- Disrupted. Organizations are constantly managing high volumes of structured and unstructured ESG-related information across multiple systems, processes, and relationships to see the big picture of ESG. The velocity, variety, and volume of ESG scope and data can be overwhelming – disrupting the organization and slowing it down at a time when it needs to be agile and fast.
In 1996, Fritjof Capra made an insightful observation on living organisms and ecosystems that rings true when applied to governance business today: “The more we study the major problems of our time, the more we come to realize that they cannot be understood in isolation. They are systemic problems, which means that they are interconnected and interdependent.”
Capra’s point is that biological ecosystems are complex and interconnected and require a holistic understanding of the intricacy of relationships as an integrated whole rather than a dissociated collection of parts. Change in one segment of the ecosystem has cascading effects and impacts the entire ecosystem. This is true in managing ESG in today’s organizations. Dissociated data, systems, and processes leave the organization with fragments of truth that fail to connect and see the big picture of ESG across the enterprise. Simply managing ESG data across different systems in spreadsheets and documents is prone to errors, unreliable, impossible to audit, and very costly to maintain.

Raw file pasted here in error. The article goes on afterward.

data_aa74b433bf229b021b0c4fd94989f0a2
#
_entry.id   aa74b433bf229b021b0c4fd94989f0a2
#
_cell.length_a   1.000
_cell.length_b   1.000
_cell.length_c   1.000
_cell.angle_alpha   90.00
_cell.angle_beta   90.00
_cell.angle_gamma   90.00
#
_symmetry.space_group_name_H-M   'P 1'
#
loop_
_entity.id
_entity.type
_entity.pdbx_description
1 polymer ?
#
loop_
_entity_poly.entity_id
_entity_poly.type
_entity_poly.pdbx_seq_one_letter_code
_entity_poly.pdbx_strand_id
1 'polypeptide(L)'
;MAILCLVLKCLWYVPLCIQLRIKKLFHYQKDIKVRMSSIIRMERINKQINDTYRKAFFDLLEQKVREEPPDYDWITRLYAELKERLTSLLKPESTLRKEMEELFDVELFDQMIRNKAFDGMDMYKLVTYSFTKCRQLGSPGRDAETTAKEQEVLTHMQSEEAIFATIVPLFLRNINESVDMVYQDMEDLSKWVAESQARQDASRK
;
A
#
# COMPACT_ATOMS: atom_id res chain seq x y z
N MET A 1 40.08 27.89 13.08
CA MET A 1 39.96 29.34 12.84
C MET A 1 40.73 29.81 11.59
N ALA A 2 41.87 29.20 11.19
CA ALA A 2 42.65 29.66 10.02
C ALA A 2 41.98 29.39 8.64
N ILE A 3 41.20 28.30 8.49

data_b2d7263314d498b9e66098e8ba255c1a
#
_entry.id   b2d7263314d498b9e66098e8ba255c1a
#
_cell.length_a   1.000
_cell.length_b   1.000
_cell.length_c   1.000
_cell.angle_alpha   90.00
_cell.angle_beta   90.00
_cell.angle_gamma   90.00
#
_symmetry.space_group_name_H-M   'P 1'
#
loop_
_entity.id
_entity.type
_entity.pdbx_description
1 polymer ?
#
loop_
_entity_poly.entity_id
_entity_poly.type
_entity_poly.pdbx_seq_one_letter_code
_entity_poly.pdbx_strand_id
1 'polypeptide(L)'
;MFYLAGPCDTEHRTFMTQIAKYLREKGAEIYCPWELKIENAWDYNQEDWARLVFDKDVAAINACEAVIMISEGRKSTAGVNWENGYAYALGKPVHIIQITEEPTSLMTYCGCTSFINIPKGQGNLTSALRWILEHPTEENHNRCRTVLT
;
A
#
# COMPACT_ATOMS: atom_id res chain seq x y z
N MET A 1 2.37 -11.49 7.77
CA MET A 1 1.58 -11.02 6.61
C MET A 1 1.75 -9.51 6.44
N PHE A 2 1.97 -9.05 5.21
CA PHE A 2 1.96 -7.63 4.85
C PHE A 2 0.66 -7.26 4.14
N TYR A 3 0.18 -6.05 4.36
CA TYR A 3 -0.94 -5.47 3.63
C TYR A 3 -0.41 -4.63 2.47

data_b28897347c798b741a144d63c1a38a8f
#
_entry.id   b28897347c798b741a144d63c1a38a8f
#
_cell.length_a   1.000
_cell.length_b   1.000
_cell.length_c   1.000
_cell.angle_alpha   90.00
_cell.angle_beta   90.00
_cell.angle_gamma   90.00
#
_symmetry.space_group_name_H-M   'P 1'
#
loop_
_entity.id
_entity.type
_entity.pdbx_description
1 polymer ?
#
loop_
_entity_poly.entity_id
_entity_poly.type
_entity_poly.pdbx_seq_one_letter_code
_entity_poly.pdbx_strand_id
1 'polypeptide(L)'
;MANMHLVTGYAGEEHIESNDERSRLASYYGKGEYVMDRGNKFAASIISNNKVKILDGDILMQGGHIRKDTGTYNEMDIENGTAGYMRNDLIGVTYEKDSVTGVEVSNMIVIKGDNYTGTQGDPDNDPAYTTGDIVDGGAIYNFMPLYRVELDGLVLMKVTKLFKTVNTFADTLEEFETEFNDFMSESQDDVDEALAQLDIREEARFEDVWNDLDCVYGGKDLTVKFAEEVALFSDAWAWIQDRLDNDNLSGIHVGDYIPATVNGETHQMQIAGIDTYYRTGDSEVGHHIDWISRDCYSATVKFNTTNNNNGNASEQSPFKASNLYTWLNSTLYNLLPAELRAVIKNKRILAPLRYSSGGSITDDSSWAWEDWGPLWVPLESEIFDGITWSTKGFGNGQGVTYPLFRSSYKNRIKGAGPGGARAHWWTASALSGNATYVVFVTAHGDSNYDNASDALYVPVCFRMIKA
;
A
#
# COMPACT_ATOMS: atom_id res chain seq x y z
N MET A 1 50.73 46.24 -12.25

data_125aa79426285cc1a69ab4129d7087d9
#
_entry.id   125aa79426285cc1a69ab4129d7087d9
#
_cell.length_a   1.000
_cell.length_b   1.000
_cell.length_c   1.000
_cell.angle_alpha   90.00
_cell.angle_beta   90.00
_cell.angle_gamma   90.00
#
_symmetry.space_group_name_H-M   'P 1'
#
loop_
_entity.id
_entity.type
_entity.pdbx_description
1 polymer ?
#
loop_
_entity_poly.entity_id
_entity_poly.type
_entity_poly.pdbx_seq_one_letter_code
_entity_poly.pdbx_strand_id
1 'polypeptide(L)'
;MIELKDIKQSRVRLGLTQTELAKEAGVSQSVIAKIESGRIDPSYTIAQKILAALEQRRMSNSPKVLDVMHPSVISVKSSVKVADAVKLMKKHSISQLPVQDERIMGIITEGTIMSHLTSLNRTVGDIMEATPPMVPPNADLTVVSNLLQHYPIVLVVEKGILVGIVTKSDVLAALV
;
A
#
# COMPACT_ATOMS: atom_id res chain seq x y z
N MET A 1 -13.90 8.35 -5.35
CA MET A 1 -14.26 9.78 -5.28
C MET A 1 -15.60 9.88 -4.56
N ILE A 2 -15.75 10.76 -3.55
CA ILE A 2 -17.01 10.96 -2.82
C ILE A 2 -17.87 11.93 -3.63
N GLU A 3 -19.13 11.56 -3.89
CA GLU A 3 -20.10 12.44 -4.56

THE BOTTOM LINE: Lacking an integrated view of ESG results in business processes, partners, employees, and systems that behave like leaves blowing in the wind, constantly moving and churning but often only creating a further mess. Modern business requires a coordinated ESG strategy and process across the organization enabled by technology for efficient, effective, and agile ESG reporting and monitoring.